Ex-CEO is highlight of second day of trial in which Google’s parent alleges Uber stole trade secrets
.. Mr. Levandowski previously has indicated he will invoke his Fifth Amendment right against self-incrimination. Mr. Kalanick has denied any theft in depositions.
.. Waymo attorney Charles Verhoeven showed December 2015 meeting notes from former Uber executive John Bares, then the head of the self-driving program, in which Mr. Kalanick appeared to be singularly focused on lidar, as well as intellectual property.
.. Mr. Bares said the company was burning through about $20 million a month trying to develop reliable autonomous vehicles. Relying on Mr. Levandowski’s assistance would help pare the costs by speeding up development
.. Kalanick’s goal of getting 100,000 driverless cars on the road by 2020
.. Autonomous vehicles are essential to Uber’s business, Mr. Bares said, given human drivers account for 70% to 80% of the cost of operating a vehicle in ride-hailing.
.. Still, he acknowledged Google was and remains the leader in self-driving vehicle technology. “That’s the general perception right now,” he said.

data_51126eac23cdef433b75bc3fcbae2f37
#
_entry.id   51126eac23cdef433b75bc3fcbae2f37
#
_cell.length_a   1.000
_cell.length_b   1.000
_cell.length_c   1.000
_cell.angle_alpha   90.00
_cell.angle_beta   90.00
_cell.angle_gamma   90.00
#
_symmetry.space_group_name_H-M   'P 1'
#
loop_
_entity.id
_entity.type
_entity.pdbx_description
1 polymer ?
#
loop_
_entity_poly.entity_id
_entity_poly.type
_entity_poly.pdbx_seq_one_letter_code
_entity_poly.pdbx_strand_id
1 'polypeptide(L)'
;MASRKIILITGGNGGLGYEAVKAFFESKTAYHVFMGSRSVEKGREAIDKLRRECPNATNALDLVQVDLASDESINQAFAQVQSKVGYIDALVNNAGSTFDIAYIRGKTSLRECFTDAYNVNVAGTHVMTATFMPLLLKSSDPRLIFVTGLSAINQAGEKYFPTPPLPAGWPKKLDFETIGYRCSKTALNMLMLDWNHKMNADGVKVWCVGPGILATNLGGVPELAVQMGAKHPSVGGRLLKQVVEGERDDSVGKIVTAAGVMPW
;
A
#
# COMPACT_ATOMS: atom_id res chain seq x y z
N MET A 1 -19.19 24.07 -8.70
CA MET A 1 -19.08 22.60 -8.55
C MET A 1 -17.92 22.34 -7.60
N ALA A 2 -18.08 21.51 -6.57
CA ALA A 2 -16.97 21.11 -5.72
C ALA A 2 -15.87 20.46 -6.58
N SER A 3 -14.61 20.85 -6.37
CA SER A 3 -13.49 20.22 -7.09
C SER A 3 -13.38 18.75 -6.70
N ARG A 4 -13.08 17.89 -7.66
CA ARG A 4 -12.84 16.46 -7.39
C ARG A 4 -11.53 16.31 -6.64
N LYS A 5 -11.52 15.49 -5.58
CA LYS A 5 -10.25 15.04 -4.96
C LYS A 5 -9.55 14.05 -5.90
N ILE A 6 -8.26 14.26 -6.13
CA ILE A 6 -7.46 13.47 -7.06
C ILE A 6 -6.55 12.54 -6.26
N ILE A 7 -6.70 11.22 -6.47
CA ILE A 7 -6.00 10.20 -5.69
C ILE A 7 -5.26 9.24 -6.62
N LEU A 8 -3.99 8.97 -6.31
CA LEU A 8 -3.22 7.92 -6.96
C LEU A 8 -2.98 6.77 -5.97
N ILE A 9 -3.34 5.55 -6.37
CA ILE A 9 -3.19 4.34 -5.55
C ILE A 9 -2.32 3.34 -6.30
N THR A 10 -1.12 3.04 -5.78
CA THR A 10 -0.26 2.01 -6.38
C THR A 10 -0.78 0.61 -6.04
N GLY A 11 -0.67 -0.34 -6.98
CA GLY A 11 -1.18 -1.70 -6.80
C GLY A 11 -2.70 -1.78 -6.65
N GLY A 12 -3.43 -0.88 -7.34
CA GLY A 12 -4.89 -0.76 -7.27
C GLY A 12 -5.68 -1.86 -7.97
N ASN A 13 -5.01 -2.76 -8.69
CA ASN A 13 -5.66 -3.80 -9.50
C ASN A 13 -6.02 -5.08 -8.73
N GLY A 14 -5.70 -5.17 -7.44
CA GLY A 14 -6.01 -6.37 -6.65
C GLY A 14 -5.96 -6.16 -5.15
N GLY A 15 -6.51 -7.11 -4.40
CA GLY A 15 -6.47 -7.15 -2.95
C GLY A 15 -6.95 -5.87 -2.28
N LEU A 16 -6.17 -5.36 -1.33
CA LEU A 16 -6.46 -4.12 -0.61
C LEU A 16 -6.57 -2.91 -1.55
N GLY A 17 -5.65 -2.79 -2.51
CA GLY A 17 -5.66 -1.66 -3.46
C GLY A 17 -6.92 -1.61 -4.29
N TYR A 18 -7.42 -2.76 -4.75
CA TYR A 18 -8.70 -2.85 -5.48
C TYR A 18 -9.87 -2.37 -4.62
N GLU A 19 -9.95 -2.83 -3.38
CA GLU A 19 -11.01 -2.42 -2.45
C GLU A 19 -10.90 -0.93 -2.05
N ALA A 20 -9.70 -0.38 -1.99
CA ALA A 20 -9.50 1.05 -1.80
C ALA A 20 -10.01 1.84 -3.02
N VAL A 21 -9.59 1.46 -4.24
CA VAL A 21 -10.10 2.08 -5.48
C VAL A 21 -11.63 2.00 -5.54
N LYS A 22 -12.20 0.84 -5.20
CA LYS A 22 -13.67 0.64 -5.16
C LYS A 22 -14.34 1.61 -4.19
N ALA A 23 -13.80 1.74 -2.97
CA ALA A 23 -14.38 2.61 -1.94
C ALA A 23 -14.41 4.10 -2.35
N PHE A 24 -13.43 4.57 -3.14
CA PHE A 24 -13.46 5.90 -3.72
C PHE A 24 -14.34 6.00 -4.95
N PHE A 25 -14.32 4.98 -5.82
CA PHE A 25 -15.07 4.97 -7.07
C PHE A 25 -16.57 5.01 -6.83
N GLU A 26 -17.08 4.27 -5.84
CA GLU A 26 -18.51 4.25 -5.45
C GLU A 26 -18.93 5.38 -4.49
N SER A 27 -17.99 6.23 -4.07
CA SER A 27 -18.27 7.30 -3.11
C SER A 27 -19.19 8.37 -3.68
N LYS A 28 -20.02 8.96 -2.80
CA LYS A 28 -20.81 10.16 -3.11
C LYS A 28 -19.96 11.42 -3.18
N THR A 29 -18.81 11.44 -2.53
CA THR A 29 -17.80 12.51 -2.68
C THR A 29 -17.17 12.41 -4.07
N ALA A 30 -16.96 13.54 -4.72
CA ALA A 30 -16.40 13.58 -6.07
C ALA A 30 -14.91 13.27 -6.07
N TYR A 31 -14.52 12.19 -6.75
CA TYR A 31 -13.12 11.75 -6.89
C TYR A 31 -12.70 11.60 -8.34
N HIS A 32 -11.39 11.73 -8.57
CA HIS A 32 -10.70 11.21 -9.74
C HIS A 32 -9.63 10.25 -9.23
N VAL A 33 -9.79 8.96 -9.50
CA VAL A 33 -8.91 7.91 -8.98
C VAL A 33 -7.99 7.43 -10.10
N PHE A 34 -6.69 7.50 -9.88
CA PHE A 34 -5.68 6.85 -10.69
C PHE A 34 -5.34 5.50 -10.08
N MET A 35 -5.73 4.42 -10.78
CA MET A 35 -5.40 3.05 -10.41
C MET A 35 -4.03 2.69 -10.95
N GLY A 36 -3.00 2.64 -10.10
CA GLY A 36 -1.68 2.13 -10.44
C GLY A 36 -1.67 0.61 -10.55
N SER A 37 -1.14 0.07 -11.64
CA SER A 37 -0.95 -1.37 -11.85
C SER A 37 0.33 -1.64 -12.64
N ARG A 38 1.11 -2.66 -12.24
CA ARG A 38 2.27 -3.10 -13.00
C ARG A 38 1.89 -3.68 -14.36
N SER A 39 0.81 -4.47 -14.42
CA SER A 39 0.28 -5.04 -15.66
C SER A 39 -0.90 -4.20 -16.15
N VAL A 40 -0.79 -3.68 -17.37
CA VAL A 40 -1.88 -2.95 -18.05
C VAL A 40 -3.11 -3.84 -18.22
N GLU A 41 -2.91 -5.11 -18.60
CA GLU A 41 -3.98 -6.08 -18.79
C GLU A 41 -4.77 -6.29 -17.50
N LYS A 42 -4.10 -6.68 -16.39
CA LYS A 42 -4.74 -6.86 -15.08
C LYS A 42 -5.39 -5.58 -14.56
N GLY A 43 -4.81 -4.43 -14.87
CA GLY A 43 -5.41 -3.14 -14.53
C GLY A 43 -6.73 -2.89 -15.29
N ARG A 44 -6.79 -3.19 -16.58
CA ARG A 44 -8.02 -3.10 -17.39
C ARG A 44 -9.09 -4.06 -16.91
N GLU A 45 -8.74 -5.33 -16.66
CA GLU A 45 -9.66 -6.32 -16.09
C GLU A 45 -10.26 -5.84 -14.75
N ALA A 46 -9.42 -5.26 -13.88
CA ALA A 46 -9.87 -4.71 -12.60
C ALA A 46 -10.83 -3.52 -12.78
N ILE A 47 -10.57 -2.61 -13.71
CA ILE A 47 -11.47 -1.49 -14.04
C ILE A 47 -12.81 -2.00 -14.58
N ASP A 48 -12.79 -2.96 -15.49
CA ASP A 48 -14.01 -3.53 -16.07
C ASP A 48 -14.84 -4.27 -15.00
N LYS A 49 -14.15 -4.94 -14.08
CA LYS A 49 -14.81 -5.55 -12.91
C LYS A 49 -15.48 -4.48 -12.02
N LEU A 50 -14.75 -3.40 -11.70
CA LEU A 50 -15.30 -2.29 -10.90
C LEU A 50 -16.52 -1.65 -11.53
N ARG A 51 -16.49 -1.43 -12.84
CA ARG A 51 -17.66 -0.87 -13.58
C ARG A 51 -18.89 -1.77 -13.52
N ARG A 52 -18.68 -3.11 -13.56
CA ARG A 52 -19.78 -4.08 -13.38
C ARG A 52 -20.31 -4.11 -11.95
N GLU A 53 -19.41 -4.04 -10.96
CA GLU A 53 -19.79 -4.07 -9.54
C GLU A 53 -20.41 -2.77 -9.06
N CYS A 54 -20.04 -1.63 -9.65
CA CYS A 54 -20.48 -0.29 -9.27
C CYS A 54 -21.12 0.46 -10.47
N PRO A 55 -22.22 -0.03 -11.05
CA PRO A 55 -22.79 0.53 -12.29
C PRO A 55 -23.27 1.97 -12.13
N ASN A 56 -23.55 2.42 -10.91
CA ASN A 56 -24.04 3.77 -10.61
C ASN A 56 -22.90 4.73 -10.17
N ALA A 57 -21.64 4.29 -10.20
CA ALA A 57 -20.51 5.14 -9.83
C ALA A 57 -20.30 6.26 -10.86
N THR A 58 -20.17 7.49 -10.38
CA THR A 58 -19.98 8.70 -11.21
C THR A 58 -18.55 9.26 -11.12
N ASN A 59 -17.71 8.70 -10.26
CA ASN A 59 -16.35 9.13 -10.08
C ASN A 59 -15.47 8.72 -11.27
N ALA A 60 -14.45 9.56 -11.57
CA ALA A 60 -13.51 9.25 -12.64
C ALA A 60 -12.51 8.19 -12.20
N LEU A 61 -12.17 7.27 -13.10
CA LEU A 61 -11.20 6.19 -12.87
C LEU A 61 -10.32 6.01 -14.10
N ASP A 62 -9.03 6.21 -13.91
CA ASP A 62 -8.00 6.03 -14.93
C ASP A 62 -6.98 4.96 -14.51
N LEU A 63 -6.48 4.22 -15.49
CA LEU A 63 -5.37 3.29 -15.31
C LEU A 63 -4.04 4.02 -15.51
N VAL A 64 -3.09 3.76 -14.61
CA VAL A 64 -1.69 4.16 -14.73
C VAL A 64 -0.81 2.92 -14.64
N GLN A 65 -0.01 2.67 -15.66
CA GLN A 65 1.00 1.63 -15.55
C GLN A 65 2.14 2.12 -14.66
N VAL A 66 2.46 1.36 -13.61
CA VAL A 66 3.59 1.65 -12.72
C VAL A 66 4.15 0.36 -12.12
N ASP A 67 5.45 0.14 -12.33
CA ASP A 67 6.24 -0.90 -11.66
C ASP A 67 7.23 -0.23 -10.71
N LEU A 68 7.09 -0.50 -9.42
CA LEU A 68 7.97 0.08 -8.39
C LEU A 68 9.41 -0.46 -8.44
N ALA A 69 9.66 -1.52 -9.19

The tech behind Google-Uber legal beef could be ready to boom.. Waymo alleges that six weeks before resigning, Levandowski copied 14,000 confidential files and trade secrets from his company-issued laptop. Among those files were designs for Google’s custom-designed Lidar system, the technology that gives autonomous vehicles their vision... Waymo learned of the alleged theft when a Lidar component supplier inadvertently attached machine drawings of what was said to be Uber’s Lidar circuit board in an email, a design it said is strikingly similar to Waymo’s own unique design... Tesla Chief Executive Elon Musk is not a fan, and his aversion to Lidar brings up some questions about how widespread its use will be. He believes radar-based visual systems are better, and is focusing on those for Tesla’s self-driving automobiles. Unlike radar, Lidar cannot penetrate fog, heavy rain, or snow, but radar has its own issues, including difficulty detecting non-moving objects and certain materials such as metallic objects... Rasgon believes that radar in conjunction with cameras may become more widely used than Lidar.“Radar is easier, cheaper, more ubiquitous,” he said in an interview. “Ideally, you would want to use the cheapest solution that you can…The performance is very good in Lidar, but if you can get by with cameras and radar, that is probably the best way to go.”.. Google’s Waymo said in the lawsuit that by designing its Lidar systems itself, it has already driven down the costs; its Lidar systems are now less than 10% of the cost of Lidar systems just a few years ago.